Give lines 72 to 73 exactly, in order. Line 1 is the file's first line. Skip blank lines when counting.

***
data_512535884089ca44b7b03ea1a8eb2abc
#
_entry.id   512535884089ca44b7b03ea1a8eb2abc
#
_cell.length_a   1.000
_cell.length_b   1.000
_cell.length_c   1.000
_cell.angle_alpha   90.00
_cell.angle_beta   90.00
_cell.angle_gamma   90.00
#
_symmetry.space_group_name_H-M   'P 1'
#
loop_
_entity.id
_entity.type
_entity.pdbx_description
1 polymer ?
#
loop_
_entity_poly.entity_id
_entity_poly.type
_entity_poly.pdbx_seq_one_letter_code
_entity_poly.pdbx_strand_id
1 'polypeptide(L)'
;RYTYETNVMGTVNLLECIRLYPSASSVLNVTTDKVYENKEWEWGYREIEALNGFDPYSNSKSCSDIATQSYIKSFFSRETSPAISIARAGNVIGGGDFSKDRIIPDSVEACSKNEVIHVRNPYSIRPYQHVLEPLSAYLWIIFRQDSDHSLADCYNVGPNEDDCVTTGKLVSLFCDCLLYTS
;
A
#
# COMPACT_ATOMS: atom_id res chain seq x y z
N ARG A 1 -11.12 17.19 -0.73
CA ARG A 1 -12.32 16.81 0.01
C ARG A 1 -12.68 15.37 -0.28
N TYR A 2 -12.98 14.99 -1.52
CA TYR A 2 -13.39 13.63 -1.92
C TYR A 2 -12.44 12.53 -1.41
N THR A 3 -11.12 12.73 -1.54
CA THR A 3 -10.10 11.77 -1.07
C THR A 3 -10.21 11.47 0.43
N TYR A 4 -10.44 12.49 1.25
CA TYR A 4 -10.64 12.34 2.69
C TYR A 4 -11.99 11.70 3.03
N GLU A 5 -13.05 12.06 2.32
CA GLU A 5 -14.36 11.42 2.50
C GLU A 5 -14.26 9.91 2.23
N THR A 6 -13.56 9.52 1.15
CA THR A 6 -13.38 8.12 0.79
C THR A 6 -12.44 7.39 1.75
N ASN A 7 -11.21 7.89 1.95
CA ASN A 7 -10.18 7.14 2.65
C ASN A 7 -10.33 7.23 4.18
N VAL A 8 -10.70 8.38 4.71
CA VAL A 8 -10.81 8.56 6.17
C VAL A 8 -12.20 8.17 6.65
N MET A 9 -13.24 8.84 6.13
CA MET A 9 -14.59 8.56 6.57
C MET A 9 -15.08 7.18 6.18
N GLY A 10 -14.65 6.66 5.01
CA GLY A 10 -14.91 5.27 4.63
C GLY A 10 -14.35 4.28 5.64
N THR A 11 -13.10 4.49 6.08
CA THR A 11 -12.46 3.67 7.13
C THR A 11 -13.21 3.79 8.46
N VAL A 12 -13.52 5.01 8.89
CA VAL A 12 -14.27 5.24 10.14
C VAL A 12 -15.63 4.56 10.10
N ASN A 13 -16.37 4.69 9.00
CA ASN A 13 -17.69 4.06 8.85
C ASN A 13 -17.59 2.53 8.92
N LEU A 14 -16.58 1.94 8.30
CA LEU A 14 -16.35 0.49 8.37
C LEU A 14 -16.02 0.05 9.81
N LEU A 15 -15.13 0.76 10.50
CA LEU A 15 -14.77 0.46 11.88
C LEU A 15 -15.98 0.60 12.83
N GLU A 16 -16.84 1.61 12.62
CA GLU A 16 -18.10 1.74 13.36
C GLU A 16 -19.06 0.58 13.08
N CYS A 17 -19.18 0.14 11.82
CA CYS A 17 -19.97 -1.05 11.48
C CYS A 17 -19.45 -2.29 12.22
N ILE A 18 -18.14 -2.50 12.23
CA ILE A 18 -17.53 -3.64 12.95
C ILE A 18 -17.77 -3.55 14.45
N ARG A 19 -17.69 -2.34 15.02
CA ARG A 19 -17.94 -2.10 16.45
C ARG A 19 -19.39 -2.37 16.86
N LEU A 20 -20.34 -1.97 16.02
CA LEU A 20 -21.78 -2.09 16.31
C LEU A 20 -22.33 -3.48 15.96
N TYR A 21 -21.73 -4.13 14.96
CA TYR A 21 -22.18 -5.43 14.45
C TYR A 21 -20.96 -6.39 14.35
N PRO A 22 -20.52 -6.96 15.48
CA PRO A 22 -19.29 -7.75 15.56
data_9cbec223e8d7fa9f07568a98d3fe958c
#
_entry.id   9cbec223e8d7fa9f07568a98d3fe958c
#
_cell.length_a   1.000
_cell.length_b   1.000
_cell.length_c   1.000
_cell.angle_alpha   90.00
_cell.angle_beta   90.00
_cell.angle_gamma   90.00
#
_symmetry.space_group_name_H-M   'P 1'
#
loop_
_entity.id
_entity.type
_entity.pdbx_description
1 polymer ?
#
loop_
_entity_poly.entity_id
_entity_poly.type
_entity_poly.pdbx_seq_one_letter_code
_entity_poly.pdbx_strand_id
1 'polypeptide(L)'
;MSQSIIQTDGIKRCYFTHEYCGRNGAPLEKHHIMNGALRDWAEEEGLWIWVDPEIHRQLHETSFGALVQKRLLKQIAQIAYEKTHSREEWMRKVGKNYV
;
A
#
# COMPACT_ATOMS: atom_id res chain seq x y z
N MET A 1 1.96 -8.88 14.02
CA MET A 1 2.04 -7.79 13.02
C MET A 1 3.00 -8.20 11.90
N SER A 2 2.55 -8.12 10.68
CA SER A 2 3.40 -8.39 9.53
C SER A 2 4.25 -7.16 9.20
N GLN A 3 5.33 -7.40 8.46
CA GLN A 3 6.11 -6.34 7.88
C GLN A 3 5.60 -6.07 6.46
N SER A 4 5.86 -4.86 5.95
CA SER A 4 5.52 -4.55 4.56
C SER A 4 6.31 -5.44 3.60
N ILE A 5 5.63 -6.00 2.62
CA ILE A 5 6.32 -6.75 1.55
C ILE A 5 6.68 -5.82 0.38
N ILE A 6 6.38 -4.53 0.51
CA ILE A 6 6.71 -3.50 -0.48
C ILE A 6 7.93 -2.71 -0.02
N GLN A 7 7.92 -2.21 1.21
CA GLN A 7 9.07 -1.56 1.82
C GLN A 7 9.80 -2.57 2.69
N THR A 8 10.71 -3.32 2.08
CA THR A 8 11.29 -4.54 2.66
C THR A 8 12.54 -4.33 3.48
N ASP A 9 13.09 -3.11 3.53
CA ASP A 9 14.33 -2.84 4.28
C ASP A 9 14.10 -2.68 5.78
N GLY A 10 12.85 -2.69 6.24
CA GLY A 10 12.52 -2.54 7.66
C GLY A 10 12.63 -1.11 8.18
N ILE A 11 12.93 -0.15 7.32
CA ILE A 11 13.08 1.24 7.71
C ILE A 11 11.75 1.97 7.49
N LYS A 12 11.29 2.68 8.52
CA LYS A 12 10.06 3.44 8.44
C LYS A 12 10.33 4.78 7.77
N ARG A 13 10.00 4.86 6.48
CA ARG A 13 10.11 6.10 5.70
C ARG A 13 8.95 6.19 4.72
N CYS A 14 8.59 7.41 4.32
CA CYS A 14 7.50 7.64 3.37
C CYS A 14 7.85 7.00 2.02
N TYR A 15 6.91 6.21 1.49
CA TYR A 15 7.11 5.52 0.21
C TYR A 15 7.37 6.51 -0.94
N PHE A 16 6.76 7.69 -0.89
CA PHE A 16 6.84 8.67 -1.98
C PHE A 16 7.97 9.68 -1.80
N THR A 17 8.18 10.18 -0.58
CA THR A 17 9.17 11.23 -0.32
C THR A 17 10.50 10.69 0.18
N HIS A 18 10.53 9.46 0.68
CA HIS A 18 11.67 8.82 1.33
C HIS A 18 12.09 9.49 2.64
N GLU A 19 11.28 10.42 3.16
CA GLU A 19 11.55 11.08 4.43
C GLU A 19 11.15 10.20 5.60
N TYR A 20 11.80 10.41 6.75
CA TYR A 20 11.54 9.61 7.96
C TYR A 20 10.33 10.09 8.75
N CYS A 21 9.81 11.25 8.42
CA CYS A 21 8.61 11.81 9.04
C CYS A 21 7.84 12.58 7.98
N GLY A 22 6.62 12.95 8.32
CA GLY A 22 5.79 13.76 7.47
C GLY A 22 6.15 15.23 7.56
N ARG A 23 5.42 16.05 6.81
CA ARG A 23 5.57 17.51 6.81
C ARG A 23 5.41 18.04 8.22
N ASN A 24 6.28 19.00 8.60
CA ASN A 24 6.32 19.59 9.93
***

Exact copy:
C LEU A 14 -16.02 0.05 9.81
N LEU A 15 -15.13 0.76 10.50